Which brings us to the contents of the September 24, 1913, article from the Charlotte Observer... the article often cited as the first mention of the Brown Mountain lights phenomena in print. This article is very general in its contents, not describing any individually witnessed event. Only one witnesses in named, though it is also mentions that the Morganton Fishing Club had seen the phenomena as a group "two years earlier," with no actual details of their sighting. We are told the lights continue to occur, and that attempts to explain them have so far failed to cover the known facts. The behavior of the strange lights is now said to be predictably regular, and year-round:

"With punctual regularity the light rises in a southeasterly direction from the point of observation, just over the lower slope of Brown Mountain, first about 7:30 pm, again about 20 or 30 minutes later and again at 10. It looks much like a toy fire balloon, a distinct ball, with no atmosphere about it, and as nearly as the average observer can measure it, about the size of the toy balloon.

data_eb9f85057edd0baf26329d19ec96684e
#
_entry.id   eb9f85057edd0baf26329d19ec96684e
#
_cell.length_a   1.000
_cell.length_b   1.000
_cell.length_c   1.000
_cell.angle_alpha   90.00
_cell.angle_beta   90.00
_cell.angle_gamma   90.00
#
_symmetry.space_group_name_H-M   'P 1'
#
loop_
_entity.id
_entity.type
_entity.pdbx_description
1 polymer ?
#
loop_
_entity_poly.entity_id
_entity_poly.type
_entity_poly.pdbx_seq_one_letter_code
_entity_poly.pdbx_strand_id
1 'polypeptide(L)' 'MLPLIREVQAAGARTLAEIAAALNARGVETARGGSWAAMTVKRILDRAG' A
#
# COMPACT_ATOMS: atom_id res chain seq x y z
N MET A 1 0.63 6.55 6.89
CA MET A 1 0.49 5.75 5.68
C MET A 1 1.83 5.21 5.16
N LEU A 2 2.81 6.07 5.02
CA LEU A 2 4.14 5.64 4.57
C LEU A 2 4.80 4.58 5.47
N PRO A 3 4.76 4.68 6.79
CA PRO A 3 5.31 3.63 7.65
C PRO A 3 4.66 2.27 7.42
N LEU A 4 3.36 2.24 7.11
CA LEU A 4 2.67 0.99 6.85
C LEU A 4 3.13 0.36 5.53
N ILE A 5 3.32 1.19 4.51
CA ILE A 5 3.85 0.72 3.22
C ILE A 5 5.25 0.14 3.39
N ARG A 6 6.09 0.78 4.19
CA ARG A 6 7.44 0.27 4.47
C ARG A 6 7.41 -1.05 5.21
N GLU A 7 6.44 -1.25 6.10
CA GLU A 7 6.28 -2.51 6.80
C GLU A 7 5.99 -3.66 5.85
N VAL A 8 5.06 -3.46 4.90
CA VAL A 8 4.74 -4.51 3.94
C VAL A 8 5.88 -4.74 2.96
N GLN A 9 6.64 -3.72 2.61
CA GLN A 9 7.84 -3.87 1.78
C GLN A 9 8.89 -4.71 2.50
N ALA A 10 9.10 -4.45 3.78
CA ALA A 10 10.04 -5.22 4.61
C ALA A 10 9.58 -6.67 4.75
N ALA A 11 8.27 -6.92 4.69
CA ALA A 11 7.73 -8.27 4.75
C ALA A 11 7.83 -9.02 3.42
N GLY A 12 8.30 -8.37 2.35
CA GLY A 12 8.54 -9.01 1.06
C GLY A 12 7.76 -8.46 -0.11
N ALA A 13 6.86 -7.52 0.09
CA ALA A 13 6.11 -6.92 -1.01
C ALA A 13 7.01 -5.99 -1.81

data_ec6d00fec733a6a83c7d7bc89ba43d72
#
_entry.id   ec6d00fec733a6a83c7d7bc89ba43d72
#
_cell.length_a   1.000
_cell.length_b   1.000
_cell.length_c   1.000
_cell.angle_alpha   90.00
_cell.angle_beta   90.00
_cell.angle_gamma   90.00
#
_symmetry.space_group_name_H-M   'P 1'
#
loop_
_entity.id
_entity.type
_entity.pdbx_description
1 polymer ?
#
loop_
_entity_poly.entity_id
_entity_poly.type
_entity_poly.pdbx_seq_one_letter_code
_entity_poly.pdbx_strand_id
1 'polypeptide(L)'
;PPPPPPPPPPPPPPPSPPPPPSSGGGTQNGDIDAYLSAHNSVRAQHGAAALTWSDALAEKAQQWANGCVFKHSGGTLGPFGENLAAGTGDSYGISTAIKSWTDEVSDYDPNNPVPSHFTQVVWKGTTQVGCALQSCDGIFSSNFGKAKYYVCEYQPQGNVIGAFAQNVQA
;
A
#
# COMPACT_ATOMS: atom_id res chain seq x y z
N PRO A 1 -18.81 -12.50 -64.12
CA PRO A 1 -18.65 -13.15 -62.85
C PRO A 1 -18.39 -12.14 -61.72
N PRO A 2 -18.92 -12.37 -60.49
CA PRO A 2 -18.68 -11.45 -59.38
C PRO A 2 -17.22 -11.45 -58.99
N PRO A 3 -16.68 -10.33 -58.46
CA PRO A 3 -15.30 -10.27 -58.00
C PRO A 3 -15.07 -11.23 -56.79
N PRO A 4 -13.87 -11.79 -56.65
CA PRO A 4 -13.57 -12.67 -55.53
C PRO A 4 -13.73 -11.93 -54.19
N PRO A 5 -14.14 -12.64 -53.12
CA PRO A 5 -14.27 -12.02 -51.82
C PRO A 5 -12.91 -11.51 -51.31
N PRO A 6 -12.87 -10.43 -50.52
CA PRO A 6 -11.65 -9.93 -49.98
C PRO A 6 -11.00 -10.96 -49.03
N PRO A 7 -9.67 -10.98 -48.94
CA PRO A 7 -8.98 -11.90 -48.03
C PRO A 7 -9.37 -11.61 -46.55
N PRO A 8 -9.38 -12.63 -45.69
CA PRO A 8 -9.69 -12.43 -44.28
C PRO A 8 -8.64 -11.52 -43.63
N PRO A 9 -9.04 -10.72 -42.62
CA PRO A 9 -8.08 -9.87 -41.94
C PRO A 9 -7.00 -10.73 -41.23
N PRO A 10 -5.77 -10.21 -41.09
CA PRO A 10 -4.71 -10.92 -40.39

"It is much smaller than the full moon, much larger than any star and fiery red. It rises in the far distance, from beyond Brown Mountain, which is about 6 miles from Rattlesnake Knob, and after going up a short distance, waivers and goes out in less than one minute. The observer has to watch the sky closely at the right time, or he will miss it. It does not always appear in exactly the same place, but varies what must amount in the distance to several miles. The light is visible at all seasons, so Mr. Anderson Loven, an old and reliable resident, testifies. During the winter it appears far off to the south of its usual summer position, and is not visible from Rattlesnake Knob, but is seen from a point farther down the turnpike, around the point or ridge that hides it from the summer point of observation."

So by this point, the newspaper is presenting the lights as something that is undoubtedly happening. The newspaper also claims that the theory of the light as a reflection has been disproved, but again with no further details. The idea that it could all be a hoax seems disproved by the apparent fact that the lights have been happening for years, and often miles apart with a few minutes of different occurrences. The article concludes that the main reported light, the one that rises into the sky above the mountain, seems to originate in the level country between Brown Mountain and the South Mountains, which is a distance of about twelve miles, though it's admitted that perhaps the light is even further away.